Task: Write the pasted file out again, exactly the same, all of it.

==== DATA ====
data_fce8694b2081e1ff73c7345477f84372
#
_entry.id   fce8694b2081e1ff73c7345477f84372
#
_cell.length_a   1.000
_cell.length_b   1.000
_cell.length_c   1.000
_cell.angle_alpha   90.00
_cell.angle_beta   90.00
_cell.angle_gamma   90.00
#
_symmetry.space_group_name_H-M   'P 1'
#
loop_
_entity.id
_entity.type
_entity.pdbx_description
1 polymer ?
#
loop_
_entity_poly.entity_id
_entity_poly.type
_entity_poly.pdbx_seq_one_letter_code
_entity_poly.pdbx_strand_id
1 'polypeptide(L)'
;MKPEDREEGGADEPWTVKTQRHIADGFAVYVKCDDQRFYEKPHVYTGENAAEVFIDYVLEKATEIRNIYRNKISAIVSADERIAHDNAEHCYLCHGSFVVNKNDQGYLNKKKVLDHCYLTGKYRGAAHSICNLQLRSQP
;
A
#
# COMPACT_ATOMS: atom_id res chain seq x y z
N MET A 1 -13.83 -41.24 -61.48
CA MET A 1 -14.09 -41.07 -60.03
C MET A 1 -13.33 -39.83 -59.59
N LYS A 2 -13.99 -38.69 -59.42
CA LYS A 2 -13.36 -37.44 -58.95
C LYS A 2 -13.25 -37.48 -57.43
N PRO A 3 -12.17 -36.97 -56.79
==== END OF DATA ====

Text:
data_fce8694b2081e1ff73c7345477f84372
#
_entry.id   fce8694b2081e1ff73c7345477f84372
#
_cell.length_a   1.000
_cell.length_b   1.000
_cell.length_c   1.000
_cell.angle_alpha   90.00
_cell.angle_beta   90.00
_cell.angle_gamma   90.00
#
_symmetry.space_group_name_H-M   'P 1'
#
loop_
_entity.id
_entity.type
_entity.pdbx_description
1 polymer ?
#
loop_
_entity_poly.entity_id
_entity_poly.type
_entity_poly.pdbx_seq_one_letter_code
_entity_poly.pdbx_strand_id
1 'polypeptide(L)'
;MKPEDREEGGADEPWTVKTQRHIADGFAVYVKCDDQRFYEKPHVYTGENAAEVFIDYVLEKATEIRNIYRNKISAIVSADERIAHDNAEHCYLCHGSFVVNKNDQGYLNKKKVLDHCYLTGKYRGAAHSICNLQLRSQP
;
A
#
# COMPACT_ATOMS: atom_id res chain seq x y z
N MET A 1 -13.83 -41.24 -61.48
CA MET A 1 -14.09 -41.07 -60.03
C MET A 1 -13.33 -39.83 -59.59
N LYS A 2 -13.99 -38.69 -59.42
CA LYS A 2 -13.36 -37.44 -58.95
C LYS A 2 -13.25 -37.48 -57.43
N PRO A 3 -12.17 -36.97 -56.79